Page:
Preliminary struggle for power in Afghanistan

German Foreign Minister Joschka Fischer saved the UN conference from regulation of the Afghanistan problem and prevented the failure of the discussion.

As RIA Novosti reported, Joschka Fischer had a phone conversation on Monday night in order to ask the Afghani President Rabbani to present the list of candidates for the new interim government to the United Anti-Taliban Front in Bonn. The list was presented to the conference about an hour after the phone conversation. This helped to prevent the Bonn conference from failure or another delay; the forum is supposed to finish up with its work this Wednesday.

You wish. The conference in Bonn resembles a market. Each of the parties is looking out for its own profit, and there is noone ready to make concessions. The Northern Alliance was not against the idea of the conference, but it was pessimistic towards its results. Well, this is clear: the alliance has the real power in its hands and it does not feel like sharing it with someone else.

Spokesmen for the Pashtun tribes keep saying that they make the majority and, therefore, like they think that it is they who ought to rule the new country. The USA supports them. America insists on Hamid Karzai’s candidacy to become the head of the new government (Karzai is a well-known Pashtun leader). Mohammad Zaher Shah’s milieu is actively nominating Abdul Sattar Sirat for the position of the premier (who is the leader of his group in Bonn).

The next stage of the conference will be about distributing the posts among those who were offered in the staff of the administration. This is rather a delicate task in connection with a complicated national and tribal population of Afghanistan. The temporal administration will work for six months. After that, Loya Jirga, the traditional assembly of Afghanistan, will have to elect the interim government, which will rule the country for two years. This time will be meant for drawing up the Afghani constitution and holding elections.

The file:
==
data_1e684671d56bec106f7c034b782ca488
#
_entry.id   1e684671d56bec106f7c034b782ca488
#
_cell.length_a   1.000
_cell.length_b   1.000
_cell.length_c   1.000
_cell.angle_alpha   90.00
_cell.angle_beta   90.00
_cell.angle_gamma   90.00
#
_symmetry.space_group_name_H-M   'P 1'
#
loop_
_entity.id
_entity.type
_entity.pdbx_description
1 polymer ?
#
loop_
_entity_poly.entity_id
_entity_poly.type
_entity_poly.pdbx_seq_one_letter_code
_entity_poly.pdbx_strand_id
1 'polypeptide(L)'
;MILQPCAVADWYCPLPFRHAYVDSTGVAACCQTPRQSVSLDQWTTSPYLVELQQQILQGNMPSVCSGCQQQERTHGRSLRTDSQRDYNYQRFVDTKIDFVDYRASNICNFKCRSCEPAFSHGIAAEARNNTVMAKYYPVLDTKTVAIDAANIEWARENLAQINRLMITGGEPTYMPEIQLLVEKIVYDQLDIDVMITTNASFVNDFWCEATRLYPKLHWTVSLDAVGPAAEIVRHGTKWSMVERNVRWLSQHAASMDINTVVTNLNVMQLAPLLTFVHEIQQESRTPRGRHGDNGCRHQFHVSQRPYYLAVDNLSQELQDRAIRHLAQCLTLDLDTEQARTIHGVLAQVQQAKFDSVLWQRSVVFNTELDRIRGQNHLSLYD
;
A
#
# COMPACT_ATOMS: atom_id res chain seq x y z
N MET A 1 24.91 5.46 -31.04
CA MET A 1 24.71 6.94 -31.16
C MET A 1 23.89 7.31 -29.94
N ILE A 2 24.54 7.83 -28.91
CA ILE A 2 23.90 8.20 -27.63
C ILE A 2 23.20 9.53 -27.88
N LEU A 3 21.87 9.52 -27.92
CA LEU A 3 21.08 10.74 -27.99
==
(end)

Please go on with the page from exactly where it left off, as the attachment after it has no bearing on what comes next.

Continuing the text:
The UN’s plan also stipulates the establishment of a supreme court, which will probably be presided over by Northern Alliance leader Burhanuddin Rabbani.

The participants of the conference agreed that the UN troops must be deployed in Afghanistan as soon as possible. The Pashtun representatives give a certain emphasis to this issue: they are afraid of going back to Kabul (which is under Northern Alliance control) without the stable safety guarantees.

Nothing extraordinary happened during the conference. The peaceful regulation schedule that was passed at the conference existed long before the discussion actually took place. All legitimate decisions will be made at the traditional assembly of Afghanistan. This is the place for the real struggle for power. It is just getting started.

Dmitry Litvinovich PRAVDA.Ru

Reuters photo: U.N. spokesman Ahmad Fawzi speaks to journalists during a news conference in Koenigswinter near Bonn December 4, 2001